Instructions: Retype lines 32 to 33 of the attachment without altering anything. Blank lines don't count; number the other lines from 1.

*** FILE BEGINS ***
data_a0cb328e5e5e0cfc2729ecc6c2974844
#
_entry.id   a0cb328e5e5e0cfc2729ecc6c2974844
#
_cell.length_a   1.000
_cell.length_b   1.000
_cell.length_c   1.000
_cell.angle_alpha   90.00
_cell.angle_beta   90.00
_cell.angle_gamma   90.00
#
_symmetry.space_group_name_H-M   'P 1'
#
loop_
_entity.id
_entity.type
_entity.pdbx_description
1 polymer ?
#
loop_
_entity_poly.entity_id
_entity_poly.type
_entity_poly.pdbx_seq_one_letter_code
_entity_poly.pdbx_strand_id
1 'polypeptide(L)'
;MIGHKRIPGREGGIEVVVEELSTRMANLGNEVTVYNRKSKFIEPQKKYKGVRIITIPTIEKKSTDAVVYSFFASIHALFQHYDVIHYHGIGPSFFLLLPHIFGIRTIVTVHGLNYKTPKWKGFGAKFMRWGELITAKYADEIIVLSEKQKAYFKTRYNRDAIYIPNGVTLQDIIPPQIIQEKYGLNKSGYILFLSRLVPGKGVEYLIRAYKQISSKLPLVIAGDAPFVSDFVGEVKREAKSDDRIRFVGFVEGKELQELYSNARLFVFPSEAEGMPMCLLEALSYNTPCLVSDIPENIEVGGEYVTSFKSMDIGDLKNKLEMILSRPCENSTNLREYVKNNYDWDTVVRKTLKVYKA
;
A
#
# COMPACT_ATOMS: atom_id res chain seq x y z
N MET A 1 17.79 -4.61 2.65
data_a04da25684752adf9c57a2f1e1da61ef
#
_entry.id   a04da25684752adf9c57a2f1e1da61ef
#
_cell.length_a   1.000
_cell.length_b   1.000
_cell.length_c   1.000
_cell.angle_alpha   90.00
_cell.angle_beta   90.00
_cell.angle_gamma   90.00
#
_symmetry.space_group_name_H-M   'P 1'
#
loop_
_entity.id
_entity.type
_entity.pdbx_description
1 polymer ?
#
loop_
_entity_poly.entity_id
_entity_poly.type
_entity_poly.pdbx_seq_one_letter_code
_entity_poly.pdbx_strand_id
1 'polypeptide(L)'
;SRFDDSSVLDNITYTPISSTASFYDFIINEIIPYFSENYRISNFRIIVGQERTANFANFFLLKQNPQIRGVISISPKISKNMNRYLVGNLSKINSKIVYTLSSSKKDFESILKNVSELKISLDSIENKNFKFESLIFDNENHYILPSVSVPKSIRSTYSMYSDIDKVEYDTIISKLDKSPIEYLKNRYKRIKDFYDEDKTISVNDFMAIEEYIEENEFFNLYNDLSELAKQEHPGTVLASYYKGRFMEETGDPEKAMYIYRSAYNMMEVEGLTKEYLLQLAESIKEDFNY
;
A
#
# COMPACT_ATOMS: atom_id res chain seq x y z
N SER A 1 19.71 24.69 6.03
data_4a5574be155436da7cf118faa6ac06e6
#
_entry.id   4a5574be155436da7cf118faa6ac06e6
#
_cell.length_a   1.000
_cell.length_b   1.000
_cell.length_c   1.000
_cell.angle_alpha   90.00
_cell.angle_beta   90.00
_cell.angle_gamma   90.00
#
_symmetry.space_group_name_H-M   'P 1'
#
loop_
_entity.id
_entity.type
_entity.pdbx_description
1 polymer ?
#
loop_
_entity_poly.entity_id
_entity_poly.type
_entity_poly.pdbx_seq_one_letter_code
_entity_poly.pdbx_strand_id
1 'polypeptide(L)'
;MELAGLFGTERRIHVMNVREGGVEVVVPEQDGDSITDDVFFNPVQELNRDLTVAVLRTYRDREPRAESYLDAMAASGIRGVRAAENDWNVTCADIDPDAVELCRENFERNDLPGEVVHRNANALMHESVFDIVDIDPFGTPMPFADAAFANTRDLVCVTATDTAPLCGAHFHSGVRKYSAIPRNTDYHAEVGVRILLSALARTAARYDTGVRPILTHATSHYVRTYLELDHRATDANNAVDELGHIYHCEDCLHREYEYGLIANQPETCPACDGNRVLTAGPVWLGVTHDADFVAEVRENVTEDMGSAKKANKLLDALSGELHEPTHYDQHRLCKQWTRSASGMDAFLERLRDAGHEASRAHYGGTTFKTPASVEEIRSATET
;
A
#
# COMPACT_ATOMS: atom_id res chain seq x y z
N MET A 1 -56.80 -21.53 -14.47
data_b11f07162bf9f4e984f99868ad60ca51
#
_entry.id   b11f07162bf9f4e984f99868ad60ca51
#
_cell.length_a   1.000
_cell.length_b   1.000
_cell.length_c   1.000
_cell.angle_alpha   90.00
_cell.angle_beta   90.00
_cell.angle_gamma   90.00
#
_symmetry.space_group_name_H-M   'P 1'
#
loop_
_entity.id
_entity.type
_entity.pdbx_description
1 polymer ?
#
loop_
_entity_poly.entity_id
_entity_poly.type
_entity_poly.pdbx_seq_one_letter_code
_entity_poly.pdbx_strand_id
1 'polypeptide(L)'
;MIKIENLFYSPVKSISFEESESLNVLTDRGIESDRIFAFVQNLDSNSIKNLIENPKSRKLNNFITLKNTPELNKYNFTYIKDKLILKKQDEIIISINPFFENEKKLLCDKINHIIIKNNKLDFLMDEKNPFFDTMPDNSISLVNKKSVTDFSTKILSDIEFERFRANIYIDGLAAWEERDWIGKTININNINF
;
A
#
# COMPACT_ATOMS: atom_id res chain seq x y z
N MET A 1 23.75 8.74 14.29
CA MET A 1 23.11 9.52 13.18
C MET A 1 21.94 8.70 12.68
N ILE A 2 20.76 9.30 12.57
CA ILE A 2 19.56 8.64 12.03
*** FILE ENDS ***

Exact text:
data_a04da25684752adf9c57a2f1e1da61ef
#